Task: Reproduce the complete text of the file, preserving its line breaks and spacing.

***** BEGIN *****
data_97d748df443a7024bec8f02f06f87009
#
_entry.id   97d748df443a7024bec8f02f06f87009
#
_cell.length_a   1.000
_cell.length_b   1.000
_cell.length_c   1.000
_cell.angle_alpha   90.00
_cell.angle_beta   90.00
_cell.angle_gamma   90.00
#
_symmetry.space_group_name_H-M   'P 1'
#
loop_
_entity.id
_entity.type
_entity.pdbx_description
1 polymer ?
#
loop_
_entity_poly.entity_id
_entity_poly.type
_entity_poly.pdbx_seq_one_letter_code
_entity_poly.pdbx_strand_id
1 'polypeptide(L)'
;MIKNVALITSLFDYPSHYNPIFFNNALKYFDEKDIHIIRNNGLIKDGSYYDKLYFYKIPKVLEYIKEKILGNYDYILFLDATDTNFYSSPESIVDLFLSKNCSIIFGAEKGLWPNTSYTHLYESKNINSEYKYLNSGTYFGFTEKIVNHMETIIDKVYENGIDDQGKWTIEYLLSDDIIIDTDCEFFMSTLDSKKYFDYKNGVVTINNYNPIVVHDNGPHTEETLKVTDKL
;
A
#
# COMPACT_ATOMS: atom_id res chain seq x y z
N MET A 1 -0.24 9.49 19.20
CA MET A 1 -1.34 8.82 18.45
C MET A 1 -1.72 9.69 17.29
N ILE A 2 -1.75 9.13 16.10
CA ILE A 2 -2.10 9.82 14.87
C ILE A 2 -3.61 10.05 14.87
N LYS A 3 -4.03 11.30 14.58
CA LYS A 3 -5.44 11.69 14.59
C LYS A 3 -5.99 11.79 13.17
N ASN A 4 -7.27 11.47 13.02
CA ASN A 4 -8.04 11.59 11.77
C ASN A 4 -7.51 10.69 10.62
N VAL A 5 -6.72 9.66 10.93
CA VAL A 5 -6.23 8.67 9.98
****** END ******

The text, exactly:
data_97d748df443a7024bec8f02f06f87009
#
_entry.id   97d748df443a7024bec8f02f06f87009
#
_cell.length_a   1.000
_cell.length_b   1.000
_cell.length_c   1.000
_cell.angle_alpha   90.00
_cell.angle_beta   90.00
_cell.angle_gamma   90.00
#
_symmetry.space_group_name_H-M   'P 1'
#
loop_
_entity.id
_entity.type
_entity.pdbx_description
1 polymer ?
#
loop_
_entity_poly.entity_id
_entity_poly.type
_entity_poly.pdbx_seq_one_letter_code
_entity_poly.pdbx_strand_id
1 'polypeptide(L)'
;MIKNVALITSLFDYPSHYNPIFFNNALKYFDEKDIHIIRNNGLIKDGSYYDKLYFYKIPKVLEYIKEKILGNYDYILFLDATDTNFYSSPESIVDLFLSKNCSIIFGAEKGLWPNTSYTHLYESKNINSEYKYLNSGTYFGFTEKIVNHMETIIDKVYENGIDDQGKWTIEYLLSDDIIIDTDCEFFMSTLDSKKYFDYKNGVVTINNYNPIVVHDNGPHTEETLKVTDKL
;
A
#
# COMPACT_ATOMS: atom_id res chain seq x y z
N MET A 1 -0.24 9.49 19.20
CA MET A 1 -1.34 8.82 18.45
C MET A 1 -1.72 9.69 17.29
N ILE A 2 -1.75 9.13 16.10
CA ILE A 2 -2.10 9.82 14.87
C ILE A 2 -3.61 10.05 14.87
N LYS A 3 -4.03 11.30 14.58
CA LYS A 3 -5.44 11.69 14.59
C LYS A 3 -5.99 11.79 13.17
N ASN A 4 -7.27 11.47 13.02
CA ASN A 4 -8.04 11.59 11.77
C ASN A 4 -7.51 10.69 10.62
N VAL A 5 -6.72 9.66 10.93
CA VAL A 5 -6.23 8.67 9.98